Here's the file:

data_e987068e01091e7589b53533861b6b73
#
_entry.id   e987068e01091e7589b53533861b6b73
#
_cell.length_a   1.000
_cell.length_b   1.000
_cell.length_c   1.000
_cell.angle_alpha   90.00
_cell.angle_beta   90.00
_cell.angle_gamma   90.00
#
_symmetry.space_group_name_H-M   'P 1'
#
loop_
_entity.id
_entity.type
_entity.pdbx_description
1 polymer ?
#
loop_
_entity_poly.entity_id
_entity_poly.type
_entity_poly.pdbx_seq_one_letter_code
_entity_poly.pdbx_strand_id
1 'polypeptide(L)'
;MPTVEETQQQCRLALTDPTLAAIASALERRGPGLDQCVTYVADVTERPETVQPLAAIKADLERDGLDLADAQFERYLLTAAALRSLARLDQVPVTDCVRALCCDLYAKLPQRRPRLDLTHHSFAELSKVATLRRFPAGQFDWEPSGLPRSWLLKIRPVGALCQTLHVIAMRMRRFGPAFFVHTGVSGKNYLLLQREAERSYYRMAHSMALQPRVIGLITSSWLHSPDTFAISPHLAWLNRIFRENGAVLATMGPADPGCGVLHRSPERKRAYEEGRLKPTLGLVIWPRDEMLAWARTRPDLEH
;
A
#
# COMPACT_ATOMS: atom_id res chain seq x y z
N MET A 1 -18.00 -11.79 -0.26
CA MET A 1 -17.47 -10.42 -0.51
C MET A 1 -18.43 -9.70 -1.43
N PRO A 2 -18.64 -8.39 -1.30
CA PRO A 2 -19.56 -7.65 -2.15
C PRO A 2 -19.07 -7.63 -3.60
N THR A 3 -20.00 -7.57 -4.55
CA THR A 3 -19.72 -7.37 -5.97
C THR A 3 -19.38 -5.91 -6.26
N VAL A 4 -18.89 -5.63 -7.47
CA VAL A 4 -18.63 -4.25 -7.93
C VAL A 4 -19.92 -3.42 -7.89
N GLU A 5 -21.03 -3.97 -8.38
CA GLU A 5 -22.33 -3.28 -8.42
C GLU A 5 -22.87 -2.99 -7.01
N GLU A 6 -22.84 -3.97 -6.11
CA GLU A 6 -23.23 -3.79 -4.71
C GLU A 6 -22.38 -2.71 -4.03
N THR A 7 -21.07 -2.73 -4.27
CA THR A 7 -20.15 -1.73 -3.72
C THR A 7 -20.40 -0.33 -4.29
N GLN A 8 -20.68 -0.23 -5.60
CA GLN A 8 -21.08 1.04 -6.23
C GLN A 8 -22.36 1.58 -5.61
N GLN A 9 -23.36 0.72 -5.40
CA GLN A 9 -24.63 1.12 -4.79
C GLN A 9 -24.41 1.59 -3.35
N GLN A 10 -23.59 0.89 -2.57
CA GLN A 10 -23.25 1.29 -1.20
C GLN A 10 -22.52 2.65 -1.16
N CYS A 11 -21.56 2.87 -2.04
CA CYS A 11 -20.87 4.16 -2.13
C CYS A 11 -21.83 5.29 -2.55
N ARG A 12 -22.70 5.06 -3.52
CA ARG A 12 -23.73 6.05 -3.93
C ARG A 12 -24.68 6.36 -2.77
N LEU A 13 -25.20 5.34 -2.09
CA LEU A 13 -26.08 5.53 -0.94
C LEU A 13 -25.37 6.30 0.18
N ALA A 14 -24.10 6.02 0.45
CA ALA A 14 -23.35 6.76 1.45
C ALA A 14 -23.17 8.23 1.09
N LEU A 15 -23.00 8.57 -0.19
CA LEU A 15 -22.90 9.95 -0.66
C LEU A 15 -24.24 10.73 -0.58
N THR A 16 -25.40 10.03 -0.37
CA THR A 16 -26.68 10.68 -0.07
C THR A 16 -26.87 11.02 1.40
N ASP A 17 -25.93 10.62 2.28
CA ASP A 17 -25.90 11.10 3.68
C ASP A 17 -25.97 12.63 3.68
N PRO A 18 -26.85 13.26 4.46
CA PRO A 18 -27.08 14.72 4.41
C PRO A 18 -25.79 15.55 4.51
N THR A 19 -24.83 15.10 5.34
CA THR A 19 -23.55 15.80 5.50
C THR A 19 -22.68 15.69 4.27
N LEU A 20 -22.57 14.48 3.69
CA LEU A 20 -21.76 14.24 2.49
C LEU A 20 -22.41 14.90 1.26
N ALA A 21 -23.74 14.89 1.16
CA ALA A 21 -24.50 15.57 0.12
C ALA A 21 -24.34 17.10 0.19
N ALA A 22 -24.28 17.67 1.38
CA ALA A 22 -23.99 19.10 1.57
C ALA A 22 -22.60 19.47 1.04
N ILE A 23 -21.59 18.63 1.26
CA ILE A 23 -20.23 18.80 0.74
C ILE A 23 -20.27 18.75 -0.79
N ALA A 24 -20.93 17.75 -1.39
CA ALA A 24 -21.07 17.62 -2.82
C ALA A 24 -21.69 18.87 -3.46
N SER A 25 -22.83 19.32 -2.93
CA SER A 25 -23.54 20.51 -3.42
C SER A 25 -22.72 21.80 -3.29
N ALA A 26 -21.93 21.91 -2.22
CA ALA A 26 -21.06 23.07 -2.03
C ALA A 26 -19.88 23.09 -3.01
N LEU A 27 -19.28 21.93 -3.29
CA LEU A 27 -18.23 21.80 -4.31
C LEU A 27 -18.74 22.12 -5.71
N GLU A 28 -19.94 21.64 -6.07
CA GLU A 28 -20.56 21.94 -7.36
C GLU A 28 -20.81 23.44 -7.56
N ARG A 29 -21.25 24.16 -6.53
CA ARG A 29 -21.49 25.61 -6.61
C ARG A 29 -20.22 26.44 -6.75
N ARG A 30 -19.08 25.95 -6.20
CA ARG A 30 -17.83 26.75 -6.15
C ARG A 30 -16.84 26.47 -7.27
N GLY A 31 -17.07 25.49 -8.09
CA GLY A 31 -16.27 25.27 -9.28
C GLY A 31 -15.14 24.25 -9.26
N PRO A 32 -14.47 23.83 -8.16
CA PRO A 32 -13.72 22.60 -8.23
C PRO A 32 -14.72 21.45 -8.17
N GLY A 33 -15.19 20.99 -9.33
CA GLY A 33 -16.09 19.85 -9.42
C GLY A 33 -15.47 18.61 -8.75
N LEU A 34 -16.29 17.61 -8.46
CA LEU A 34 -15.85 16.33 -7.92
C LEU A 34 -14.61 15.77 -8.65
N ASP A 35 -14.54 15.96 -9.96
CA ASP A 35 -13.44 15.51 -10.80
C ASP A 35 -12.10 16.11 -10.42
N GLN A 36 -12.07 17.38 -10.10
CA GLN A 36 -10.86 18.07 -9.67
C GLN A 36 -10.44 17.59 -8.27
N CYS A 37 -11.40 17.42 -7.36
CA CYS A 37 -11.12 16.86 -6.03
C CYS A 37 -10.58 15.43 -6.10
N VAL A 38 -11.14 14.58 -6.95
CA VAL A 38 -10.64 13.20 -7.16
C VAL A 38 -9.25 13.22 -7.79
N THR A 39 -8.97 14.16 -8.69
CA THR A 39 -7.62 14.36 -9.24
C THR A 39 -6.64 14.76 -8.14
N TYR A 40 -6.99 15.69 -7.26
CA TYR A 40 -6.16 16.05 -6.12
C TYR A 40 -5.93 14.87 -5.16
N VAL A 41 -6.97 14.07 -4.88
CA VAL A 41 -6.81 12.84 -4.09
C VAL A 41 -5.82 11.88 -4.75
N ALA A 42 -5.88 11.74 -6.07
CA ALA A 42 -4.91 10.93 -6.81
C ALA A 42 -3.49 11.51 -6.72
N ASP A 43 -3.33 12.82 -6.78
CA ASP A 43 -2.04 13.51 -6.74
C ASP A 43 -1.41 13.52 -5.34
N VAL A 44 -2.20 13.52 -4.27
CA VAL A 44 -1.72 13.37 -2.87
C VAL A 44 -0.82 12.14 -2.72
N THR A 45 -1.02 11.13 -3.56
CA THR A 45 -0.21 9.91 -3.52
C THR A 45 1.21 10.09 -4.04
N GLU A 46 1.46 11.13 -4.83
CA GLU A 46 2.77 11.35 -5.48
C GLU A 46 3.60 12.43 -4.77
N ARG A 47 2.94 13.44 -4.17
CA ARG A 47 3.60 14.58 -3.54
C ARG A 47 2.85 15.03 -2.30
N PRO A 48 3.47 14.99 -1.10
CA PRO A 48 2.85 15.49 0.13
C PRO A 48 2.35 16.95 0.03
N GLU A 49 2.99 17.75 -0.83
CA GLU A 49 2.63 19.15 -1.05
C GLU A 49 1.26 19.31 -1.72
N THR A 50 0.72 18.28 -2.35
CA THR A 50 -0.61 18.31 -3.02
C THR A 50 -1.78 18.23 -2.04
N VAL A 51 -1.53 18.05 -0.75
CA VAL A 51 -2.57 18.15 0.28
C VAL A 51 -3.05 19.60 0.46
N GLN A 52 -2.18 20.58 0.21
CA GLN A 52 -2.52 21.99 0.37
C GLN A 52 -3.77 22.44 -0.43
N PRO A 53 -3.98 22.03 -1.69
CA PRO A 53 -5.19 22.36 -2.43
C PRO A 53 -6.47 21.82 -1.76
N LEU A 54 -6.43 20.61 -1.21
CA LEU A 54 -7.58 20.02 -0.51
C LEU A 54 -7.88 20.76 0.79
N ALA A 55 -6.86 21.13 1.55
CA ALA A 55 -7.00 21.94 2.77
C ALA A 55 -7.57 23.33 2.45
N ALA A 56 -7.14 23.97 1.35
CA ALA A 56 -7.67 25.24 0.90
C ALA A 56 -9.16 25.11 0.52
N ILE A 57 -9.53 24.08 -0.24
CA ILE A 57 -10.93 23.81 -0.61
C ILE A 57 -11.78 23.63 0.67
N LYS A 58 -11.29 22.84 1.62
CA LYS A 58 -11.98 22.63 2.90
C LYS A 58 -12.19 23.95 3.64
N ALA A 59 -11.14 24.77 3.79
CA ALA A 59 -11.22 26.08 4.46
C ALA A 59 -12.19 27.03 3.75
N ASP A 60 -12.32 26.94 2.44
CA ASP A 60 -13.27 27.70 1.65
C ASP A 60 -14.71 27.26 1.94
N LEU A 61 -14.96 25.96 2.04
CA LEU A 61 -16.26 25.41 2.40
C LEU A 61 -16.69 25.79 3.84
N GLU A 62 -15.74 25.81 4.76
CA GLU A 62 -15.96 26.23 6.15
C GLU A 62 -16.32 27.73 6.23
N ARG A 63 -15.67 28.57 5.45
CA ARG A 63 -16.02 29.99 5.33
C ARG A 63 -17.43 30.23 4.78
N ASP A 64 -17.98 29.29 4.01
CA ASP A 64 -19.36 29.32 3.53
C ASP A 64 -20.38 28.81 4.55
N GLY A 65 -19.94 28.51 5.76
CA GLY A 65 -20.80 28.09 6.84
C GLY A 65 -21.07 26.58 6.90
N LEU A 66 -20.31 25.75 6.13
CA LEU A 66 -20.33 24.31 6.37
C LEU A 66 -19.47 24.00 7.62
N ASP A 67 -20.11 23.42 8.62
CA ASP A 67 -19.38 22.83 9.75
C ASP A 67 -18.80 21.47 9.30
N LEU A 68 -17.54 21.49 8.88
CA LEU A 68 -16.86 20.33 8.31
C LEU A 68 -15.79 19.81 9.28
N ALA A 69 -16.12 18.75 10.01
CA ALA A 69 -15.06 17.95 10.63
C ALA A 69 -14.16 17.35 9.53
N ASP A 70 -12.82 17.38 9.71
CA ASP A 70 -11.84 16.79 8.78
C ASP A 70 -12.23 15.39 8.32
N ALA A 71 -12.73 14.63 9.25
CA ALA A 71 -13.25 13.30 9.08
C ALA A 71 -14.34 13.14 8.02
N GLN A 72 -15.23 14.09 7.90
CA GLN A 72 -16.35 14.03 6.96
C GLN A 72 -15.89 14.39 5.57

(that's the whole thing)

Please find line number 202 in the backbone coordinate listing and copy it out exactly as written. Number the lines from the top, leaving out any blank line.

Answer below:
N LYS A 58 -11.29 22.84 1.62